This is is science fiction shining a light on the world around us. The heart of these stories is in the lives lived through the adversity of a failing society.
Six years ago John Joseph Adams and Hugh Howey edited the ambitious Apocalypse Triptych, three anthologies taking readers into stories set before, during, and after the apocalypse in their relative anthologies. It was a spectacular reading experience. Now, with Christine Yant this triptych of editors has an intensely (and sometimes uncomfortably) timely set of anthologies following the same model, focused on the idea of dystopia.
Ignorance is Strength is the first volume of the Dystopia Triptych, borrows its name from George Orwell, and is damned uncomfortable reading. This isn't prescient science fiction, this is is science fiction shining a light on the world around us. It feels particularly American, but the United States is in the midst of a dystopian fall and the best of these stories come across as oh too real. This isn't an anthology of despair, however. These heart of these stories is in the lives lived through the adversity of a failing society - though everything fails in a different way.
One especially poignant story is "The Truth About the Boy", by Adam Troy-Castro - which has powerful echoes of the response to the elementary school shooting at Newton, Connecticut and the vile denials by some that the shooting even happened and the claims that those children were actors. Adam Troy-Castro takes that idea farther with active campaigns and harassment against the parents of such murdered children, though perhaps he also reflects reality.
Many of those same themes are worked with in Merc Fenn Wolfmoor's anthology closing story "Trust in the Law, For the Law Trusts in You" - which is similar only to a point. Wolfmoor's story takes the (likely) idea that the United States will do nothing to actually curb school shootings or to address gun violence in any meaningful manner but instead will introduce virtual reality to school because maybe there can't be a school shooting if there is no in person school. That's a nightmare idea on the surface, but Wolfmoor extends that idea further and it's a chilling tale, though at least for me Troy-Castro's story is the more effective one.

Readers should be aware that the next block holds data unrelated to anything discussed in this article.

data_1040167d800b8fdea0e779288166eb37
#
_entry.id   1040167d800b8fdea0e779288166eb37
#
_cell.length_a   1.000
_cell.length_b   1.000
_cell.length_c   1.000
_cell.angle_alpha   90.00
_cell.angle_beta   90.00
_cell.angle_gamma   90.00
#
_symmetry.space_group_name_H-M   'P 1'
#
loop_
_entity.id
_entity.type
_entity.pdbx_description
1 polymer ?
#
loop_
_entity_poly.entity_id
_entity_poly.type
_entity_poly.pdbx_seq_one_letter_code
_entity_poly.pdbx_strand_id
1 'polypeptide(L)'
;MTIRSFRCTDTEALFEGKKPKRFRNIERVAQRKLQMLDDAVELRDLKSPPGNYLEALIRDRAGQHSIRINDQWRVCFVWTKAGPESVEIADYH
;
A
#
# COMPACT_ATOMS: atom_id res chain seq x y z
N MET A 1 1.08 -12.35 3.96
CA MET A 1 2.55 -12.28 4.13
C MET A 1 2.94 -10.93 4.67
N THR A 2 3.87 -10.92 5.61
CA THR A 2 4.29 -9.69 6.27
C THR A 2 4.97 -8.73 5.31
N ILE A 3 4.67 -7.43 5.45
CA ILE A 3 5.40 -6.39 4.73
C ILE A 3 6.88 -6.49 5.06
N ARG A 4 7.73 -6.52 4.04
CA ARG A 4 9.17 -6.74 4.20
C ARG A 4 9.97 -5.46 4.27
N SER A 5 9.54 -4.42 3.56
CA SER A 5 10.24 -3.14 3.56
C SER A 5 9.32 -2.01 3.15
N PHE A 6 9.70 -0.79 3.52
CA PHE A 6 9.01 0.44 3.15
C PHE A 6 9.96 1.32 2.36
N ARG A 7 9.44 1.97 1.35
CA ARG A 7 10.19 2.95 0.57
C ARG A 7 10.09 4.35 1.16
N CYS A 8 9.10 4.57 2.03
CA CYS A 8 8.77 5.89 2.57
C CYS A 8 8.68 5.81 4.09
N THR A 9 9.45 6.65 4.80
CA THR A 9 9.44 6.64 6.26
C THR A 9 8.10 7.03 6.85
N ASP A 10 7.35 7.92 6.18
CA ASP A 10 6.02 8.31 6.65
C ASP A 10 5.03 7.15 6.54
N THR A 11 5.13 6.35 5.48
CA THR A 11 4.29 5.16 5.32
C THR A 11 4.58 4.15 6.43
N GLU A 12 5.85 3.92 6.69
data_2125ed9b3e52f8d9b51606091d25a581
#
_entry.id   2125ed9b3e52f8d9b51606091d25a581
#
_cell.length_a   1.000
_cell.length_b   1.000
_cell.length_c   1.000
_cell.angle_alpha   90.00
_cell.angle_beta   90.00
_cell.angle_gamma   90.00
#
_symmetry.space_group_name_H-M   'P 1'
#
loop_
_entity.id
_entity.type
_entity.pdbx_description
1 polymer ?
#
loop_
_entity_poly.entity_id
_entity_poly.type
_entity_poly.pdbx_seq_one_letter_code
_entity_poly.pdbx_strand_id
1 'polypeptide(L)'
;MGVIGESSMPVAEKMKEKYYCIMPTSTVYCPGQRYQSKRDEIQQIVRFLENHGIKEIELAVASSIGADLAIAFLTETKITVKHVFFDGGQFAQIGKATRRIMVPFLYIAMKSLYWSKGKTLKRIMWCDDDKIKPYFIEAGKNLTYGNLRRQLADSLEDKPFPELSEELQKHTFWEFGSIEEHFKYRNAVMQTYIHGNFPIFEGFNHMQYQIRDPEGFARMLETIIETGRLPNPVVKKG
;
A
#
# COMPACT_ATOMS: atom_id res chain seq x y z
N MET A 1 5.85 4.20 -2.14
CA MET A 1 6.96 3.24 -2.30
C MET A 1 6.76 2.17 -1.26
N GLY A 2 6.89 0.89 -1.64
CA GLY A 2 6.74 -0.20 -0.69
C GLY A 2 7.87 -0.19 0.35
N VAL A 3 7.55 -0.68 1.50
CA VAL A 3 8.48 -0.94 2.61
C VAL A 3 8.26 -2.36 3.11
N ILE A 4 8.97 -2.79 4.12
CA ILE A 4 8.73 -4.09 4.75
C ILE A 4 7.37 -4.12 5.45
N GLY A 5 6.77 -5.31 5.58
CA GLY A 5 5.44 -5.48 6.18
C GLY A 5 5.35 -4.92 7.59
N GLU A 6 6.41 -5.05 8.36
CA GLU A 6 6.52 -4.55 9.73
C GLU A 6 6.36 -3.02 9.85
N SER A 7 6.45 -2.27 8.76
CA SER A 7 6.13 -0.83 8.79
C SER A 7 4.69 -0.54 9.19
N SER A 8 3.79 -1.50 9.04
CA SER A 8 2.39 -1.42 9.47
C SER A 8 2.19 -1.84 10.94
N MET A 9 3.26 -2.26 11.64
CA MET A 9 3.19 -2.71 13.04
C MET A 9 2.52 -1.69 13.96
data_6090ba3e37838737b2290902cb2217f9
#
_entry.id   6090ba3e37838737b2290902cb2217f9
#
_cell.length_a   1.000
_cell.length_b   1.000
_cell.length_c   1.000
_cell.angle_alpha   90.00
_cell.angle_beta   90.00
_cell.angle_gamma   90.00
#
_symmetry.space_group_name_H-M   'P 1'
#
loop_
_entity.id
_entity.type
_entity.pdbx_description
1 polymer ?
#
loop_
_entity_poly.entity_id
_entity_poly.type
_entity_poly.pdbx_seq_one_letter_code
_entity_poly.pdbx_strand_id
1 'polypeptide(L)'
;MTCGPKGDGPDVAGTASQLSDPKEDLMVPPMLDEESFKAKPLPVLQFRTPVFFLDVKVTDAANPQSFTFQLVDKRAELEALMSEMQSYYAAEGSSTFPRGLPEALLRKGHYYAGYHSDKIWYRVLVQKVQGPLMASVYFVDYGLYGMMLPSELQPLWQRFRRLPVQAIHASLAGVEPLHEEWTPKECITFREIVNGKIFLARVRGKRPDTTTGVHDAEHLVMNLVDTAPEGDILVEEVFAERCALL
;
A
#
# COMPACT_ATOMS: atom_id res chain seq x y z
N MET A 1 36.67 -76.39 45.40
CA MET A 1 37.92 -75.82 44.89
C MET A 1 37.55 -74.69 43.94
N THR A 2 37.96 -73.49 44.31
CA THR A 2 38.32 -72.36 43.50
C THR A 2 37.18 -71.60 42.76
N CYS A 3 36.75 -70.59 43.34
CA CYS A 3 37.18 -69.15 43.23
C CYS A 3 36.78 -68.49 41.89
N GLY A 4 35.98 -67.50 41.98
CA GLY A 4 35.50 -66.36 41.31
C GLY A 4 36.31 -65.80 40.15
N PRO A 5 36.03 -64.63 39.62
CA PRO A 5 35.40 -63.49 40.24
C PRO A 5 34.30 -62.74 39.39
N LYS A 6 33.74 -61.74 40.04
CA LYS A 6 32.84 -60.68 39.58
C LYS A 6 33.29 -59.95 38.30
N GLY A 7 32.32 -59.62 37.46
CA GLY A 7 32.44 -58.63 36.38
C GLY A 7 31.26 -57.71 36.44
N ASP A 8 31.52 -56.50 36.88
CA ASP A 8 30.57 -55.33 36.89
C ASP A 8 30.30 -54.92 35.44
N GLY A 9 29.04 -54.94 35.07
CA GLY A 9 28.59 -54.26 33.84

My initial focus on the two school shooting related stories and the different descents that brings to America is not reflective of the rest of the anthology, at least in terms of story content. Seanan McGuire's "Opt-In" tackles the social economics of human organ harvesting and the effects of poverty on the desperation to earn enough money to take care of one's family when there are functionally no legal options. There's a slight distinction, but I'm a little surprised this isn't a Mira Grant story but then it doesn't veer into the horror that Seanan McGuire does when writing as Mira Grant. As with the best of McGuire's stories, "Opt-In" is a punch in the gut.
Other stories work with the prison economy, employment, artificial intelligence, the future of learning, climate change, and all the ways we can fuck up our world and our society and just make things worse. Not every story works perfectly and I fully recognize stories that don't work as well for me (Violet Allen's "Mister Dawn, How Can You Be So Cruel?", for example) might well be the favorites of other readers. The best stories for me are the ones that punch me right in the heart, so Adam Troy-Castro and Seanan McGuire earn those honors as well as stories by Tobias Buckell, Darcie Little Badger, and Karin Lowachee. When Ignorance is Strength is humming, there is nothing better.
Since this is a triptych of anthologies with linked stories, I'm afraid of where some of these stories will go in Burn the Ashes and deeper into the heart of the despair of dystopia. The best of the stories here are so searing that taking the next step is a frightening proposition. I can't wait.
Nerd Coefficient: 8/10 - well worth your time and attention
Reference: Adams, John Joseph, Christine Yant, and Hugh Howey. Ignorance is Strength [Adamant Press]